Kraft Jet-Puffed Stackermallows

Of all the quintessential summer foods, marshmallows are probably the most classic and the most ambiguous. Call them the Princess Diana of your fantasy summer campfire lineup, a lineup that also includes Redd Fox, Buck Angel, and Jayna from the Wondertwins. Actually, don't do that, that's a cry for help if you do so. Especially if you've already made marshmallow shaped Bruce Oldfield inspired clothing. You need to be hospitalized, and if you commit a mass murder because of it, my website will get negative press in the newspapers. And lots of traffic. Hateful traffic.

And like Princess Diana, this summer, marshmallows have received a new and somewhat anorexic makeover. Too soon? No? Okay. Because my other joke was something along the lines of, "And speaking of Lady Di, she looks better in the car than she does at fifty," but that would have been tasteless and inappropriate. No more tasteless than photoshopping that ghastly hat, though! Anyhow, Kraft Jet-Puffed Stackermallows are indeed that, both stackable and marshmallows. They taste like the standard, fleshy innards of the Stay Puft Marshmallow Man himself but are now rectangular and flattened.
When Kraft offered to send me these, I was immediately intrigued as with most foods, I like the outside's surface area to be fairly large so as to have a large amount of space for crust, seasoning, sauce, what have you, so I was fairly excited to try these out. I started using these in the method God wants us to use them in, by cooking them over a makeshift campfire on the gas range. While the marshmallows are optimally designed for room temperature usage, they simply do not hold up to the standard rigors of marshmallow activity. The corners of the Stackermallows are very prone to catching fire, and make it difficult to get an even char on each side. I wouldn't consider them jet-puffed in their flat form, either.
For the stove, I tested these in five distances from the flame. The first was approximately one inch from the stove, or as I like to call it, "The Evel Knievel." It can be seen at the 12 o'clock mark on my 14 hour clock. You don't know me! The distances went up by an inch, culminating in the one furthest from the stove, also known as "The Bedwetter." With each test, I kept the marshmallow roasting on each side for twenty seconds. On the one inch mark, the marshmallow immediately caught fire instead of broiling quickly like I expected it to and charred not only itself, but the skewer it held as well. It was like watching a crime happen and I felt uncomfortable after. Note that this is the only marshmallow of the entire bunch with an even, albeit charred, cooking.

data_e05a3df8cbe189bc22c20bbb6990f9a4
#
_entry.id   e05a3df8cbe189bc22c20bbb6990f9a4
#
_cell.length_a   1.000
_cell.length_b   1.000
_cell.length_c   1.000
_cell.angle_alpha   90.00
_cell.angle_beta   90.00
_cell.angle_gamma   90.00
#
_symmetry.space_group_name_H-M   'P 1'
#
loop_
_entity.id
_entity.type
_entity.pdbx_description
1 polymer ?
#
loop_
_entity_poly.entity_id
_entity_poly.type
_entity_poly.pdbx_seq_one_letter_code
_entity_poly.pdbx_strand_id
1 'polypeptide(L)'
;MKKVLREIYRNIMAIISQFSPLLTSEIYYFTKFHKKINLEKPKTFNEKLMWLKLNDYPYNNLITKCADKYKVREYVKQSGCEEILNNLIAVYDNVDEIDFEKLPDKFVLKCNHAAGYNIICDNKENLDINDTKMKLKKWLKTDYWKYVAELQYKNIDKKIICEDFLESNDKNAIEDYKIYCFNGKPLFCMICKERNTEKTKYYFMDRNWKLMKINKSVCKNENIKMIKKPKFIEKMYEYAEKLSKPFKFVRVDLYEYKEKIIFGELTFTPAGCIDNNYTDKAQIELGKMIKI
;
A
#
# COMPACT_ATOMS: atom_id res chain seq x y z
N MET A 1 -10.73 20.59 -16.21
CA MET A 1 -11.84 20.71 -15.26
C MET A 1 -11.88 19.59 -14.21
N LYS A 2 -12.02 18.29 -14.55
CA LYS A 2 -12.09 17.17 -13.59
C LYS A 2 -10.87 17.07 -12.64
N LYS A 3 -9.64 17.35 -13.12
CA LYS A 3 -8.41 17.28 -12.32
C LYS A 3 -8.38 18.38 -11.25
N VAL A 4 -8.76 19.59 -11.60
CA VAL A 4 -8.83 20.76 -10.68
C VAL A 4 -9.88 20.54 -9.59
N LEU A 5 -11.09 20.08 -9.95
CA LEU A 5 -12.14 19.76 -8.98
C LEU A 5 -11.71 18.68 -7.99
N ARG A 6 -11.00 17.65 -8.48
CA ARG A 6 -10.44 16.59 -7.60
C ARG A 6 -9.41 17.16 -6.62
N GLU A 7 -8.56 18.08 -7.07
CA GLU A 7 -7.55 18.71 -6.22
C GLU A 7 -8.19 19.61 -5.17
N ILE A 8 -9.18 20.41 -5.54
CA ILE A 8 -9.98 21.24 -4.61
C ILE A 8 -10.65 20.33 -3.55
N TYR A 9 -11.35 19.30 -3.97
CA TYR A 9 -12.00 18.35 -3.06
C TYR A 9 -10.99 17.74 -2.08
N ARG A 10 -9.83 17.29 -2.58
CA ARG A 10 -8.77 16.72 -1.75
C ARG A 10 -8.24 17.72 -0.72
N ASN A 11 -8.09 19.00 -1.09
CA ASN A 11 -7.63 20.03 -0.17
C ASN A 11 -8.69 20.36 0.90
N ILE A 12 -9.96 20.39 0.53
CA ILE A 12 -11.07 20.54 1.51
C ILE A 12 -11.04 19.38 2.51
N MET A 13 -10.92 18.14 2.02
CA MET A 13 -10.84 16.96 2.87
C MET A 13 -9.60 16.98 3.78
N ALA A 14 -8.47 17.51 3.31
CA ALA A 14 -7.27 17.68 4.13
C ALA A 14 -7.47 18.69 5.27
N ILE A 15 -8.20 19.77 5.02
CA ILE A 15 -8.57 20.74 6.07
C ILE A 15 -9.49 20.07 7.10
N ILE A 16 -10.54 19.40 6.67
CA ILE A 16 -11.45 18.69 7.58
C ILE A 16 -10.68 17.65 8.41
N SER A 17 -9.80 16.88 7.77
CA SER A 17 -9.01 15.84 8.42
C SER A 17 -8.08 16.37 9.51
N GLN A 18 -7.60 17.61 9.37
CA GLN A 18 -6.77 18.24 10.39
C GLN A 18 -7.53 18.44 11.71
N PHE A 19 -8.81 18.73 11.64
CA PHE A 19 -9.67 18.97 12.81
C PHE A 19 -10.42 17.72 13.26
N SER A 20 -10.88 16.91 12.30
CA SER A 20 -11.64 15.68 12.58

The two-inch markmallow managed to retain some of its midsection, but the edges, border, and most of its backside, were burnt and gooey. It smelled like caramel but tasted like pain. When I flushed it down the sink, I heard its gurgles of cold relief burbling from the surface. The three inch met a similar fate, its shorter ends curling upwards like the belied surface of a ribcage. It slumped and fell off and ended up cooking on one side only. The four and five inches were indistinguishable as they both cooked only on the edges and still had a soft, powdery midsection. Just like me! The toasting was less of a failure than these.
It was clear that roasting these marshmallows would not have the desired effect, so I turned to my faithful microwave to do the trick in a makeshift s'more out of Newman's Own Organic hermits, a piece of salted caramel chocolate, and hot honey sauce. No, I wasn't high. No, I don't know what I While ten seconds in the microwave was effective for melting, the marshmallow did not retain its flattened shape and instead, melted off the cookie and slumped over. This effect could have been achieved with a regular marshmallow. With the cookie, the hot sauce, and the chocolate, this was a gross s'more, but not as a result of the marshmallow. If you're looking for value and novelty, pick these up.

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